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Aristocracy

Aristocracy, etymologically, the "rule of the best," a form of government variously defined and appreciated at different times and by different authorities. Aristotle classified good governments under three heads - monarchy, aristocracy and commonwealth, to which he opposed the three perverted forms - tyranny or absolutism, oligarchy and democracy or mob-rule. The distinction between aristocracy and oligarchy, which are both necessarily the rule of the few, is that whereas the few aristocrats will govern unselfishly, the oligarchs, being the few wealthy ("plutocracy" in modern terminology), will allow their personal interests to predominate. Under the conditions of the present day the distinction of aristocracy, democracy and monarchy cannot be rigidly maintained from a purely governmental point of view.

The antiquity of the English aristocracy is so universally acknowledged, both at home and abroad, that it seems rather late in the day to invite a discussion upon it. Continental nations, among the older families of which revolution in some shape has made such merciless havoc, point to British immunity in this respect with feelings akin almost to envy, and most intelligent foreigners who had written on Britain concured in their expressions of respect for that venerable body in whose names and titles are written many of the most prominent events of English history.

Nevertheless, and the fact is not a little singular, the notions of the British people on the subject are singularly loose and undefined. The rapid changes which the progress of opinions, the increase of commerce, and the comparatively sudden accumulations of large fortunes had brought about, caused a sort of fusion between the different ranks of the social system, tending in a great measure to confuse the claims of those who can legitimately boast of antiquity of blood.

From a political view monarchy and nobility were strongly opposed. Even the modified form of absolute monarchy which existed in some Western countries, while it preserved, perhaps even strengthened, the social position of a nobility, destroyed its political power. Under the fully-developed despotisms of the East a real nobility was impossible; the prince raised and thrust down as he pleased. It was only in a commonwealth that a nobility can really rule; that is, it is only in a commonwealth that the nobility can really be an aristocracy. And even in a democratic commonwealth the sentiment of nobility may exist, though all legal privilege has been abolished or has never existed. That is to say, traditional feeling may give the members of certain families a strong preference, to say the least, in election to office. This was the case at Athens; it was largely the case in the democratic cantons of Switzerland; indeed the nobility of Rome itself, after the privileges of the patricians were abolished, rested on no other foundation.

The word acquired a social rather than a political sense as practically equivalent to "nobility." In England nobility is apt to be confounded with the peculiar institution of the British peerage. Nobility is not the same thing as aristocracy. This last is a word which is often greatly abused; but, whenever it is used with any regard to its true meaning, it is a word strictly political, implying a particular form of government. Aristocracy implies the existence of nobility; but nobility does not imply aristocracy; it may exist under any form of government.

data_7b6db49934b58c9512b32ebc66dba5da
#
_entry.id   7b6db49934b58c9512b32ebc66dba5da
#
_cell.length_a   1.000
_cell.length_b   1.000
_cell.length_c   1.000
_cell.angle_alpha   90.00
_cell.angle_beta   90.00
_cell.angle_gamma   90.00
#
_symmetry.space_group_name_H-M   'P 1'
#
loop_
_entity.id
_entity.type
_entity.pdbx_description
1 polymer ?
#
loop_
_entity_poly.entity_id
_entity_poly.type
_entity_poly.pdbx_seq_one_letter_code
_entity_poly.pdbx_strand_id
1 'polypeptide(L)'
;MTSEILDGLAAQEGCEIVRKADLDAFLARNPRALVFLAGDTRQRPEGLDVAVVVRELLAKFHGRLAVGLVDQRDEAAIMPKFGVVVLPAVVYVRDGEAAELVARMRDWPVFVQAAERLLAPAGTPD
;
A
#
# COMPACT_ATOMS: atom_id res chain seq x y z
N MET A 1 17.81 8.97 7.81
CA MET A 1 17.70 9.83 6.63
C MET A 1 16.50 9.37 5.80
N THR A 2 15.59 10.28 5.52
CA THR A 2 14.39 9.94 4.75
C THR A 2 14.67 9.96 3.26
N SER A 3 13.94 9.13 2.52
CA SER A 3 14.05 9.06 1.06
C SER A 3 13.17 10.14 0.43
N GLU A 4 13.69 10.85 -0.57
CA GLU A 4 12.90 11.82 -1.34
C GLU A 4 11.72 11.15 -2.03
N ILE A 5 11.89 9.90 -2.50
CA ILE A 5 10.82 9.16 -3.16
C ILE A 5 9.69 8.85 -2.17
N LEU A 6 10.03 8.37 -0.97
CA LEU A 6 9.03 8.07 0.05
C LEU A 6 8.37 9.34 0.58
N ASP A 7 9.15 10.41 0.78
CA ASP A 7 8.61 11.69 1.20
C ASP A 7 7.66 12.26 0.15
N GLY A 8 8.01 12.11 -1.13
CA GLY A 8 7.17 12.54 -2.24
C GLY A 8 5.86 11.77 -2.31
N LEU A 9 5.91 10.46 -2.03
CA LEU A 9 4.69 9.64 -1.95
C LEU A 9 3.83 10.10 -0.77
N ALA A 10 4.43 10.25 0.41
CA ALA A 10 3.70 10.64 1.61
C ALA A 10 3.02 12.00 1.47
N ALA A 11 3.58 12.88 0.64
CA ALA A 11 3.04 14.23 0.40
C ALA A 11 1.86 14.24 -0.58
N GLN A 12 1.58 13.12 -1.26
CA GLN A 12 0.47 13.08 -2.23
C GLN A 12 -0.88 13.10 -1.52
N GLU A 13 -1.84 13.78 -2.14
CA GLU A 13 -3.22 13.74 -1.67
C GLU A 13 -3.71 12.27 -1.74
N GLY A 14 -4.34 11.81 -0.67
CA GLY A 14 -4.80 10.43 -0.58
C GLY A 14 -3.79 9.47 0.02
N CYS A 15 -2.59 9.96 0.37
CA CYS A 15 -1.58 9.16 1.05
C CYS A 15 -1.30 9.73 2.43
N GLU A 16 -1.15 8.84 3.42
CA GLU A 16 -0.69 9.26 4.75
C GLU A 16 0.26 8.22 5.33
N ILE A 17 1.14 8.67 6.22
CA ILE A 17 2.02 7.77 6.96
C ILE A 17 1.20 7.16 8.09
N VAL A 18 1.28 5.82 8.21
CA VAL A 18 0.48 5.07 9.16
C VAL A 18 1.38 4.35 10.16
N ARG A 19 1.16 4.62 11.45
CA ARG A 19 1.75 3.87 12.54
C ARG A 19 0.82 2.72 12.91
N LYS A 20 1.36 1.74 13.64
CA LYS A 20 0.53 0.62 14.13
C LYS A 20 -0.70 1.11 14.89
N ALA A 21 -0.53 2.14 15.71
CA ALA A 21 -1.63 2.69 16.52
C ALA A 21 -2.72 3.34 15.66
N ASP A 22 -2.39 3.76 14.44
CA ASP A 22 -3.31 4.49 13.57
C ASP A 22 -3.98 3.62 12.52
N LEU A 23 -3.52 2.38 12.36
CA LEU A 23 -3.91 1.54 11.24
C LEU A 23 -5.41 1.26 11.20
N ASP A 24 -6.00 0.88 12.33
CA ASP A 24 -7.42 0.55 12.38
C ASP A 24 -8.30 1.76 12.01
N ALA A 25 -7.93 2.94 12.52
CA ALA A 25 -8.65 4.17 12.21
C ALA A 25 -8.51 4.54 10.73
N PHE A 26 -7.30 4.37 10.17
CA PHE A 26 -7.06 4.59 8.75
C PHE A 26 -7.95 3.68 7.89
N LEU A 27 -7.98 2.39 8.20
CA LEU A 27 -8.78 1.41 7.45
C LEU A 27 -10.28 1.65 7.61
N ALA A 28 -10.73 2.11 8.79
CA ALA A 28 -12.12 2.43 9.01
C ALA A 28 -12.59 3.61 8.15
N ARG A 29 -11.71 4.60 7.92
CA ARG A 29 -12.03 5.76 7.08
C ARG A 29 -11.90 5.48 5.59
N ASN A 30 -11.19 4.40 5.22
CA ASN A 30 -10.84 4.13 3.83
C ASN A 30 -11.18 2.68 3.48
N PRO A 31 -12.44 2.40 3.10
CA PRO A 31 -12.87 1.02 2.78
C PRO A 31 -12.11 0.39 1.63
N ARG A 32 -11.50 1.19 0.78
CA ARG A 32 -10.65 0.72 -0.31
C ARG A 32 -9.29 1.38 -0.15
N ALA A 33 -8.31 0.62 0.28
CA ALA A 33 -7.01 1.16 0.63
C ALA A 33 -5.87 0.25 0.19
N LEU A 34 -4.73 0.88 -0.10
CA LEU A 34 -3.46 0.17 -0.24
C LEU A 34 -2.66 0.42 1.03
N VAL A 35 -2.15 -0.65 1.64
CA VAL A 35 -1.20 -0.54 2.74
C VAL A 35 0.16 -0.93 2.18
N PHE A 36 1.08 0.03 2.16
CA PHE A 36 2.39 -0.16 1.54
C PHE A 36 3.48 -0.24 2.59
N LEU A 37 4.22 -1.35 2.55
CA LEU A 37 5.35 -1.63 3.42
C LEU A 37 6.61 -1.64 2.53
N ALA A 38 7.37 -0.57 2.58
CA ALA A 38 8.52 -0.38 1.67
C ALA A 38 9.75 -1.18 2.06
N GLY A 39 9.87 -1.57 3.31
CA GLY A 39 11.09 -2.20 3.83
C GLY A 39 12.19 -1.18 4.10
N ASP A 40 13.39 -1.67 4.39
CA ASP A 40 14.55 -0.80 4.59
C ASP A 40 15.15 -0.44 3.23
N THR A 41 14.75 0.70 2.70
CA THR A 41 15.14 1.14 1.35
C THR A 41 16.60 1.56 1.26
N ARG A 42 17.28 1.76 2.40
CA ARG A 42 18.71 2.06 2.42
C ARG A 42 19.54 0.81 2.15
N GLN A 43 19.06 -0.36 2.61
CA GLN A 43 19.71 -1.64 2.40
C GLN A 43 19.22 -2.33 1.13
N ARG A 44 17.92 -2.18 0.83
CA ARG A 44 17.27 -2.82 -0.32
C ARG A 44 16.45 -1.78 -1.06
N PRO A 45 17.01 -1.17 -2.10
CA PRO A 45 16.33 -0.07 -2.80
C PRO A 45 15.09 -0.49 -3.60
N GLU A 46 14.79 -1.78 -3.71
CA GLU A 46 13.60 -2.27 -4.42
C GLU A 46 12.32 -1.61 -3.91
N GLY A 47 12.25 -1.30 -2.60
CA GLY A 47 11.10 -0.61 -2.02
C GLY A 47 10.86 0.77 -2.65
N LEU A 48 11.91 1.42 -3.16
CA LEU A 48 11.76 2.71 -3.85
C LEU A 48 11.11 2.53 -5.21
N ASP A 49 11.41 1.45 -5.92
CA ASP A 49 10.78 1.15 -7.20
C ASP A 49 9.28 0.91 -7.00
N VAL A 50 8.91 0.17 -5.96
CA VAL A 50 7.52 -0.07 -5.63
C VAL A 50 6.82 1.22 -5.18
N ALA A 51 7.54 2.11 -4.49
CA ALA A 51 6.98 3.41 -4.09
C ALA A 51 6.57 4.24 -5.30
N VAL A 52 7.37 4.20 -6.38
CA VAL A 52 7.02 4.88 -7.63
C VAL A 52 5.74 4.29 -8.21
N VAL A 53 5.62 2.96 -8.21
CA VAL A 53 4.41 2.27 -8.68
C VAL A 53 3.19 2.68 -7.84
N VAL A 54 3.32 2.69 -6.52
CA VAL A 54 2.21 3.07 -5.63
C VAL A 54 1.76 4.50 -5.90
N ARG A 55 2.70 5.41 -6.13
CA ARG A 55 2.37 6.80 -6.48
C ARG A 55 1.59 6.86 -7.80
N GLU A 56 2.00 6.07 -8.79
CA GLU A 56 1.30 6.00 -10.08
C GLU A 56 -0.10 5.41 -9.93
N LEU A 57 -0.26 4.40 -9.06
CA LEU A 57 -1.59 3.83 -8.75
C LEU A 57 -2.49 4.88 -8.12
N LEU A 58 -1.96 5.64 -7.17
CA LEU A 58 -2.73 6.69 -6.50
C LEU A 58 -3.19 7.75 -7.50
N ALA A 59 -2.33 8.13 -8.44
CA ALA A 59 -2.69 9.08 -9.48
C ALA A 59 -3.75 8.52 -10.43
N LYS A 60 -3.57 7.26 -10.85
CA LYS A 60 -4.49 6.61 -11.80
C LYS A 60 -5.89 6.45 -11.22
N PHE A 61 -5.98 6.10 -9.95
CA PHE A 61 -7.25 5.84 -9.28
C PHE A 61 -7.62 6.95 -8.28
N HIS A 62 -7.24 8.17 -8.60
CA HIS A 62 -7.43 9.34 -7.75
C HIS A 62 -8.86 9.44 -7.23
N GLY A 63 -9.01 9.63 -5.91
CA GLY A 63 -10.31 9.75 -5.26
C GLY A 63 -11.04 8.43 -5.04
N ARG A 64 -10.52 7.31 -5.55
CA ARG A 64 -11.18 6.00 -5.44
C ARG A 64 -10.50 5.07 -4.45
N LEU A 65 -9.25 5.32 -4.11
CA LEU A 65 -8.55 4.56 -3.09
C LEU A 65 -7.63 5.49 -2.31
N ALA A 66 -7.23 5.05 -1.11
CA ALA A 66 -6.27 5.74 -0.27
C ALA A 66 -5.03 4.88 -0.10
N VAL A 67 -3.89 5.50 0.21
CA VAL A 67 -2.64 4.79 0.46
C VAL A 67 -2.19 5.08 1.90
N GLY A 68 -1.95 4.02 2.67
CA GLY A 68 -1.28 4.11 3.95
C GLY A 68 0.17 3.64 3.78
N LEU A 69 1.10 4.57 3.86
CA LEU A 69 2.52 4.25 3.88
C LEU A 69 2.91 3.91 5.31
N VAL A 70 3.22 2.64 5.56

England such as she at present dates no farther back than the accession of the House of Hanover to the Crown ; and it is sufficient for our purpose to consider what was then the organization of the powers to which was confided the maintenance of the public welfare. At that period, the basis of the present order of things was established. The monarch, invested with the prerogatives necessary to the dignity of the throne, shared the right of legislation with the two Houses of Parliament. In that of the Peers sat, by hereditary right, the chiefs of the higher nobility; in that of the Commons, deputies freely chosen by the nation, and whose suffrages had the more weight that at that time the preponderance of wealth was on the side of the people.

By 1910 as much as one-fourth of the House of Lords was not constituted upon an hereditary basis. There were the twenty-six Bishops, who represent their sees, and who may be said to come here on the ground of personal service; there were the six Law Lords, there were the sixteen Scottish and the twenty-eight Irish Peers who, although they were elected out of the hereditary Peerage, yet came not as hereditary Peers, but by right of election. Finally, there were no fewer than eighty members of the House of Lords who had been sent there for the first time in their own persons by recent Ministries, both Conservative and Liberal, who may beget hereditary Peers in the next generation, but who were not hereditary Peers themselves and who, in many cases, having no heirs and no families, were more like Life Peers than anything else. Adding all these together are no fewer than 150 members the Lords' House who were not there by virtue of hereditary right at all.

In conversation a general guide when introducing peers or referring to them is to use Lord and Lady in the same way as one would use Mr and Mrs. Do not use their descriptive title such as the Earl of Lonsdale or the Marquess of Bristol. The only exceptions are dukes and duchesses who are spoken to as the Duke and Duchess of Marlborough, for example, and addressed as Duke and Duchess.



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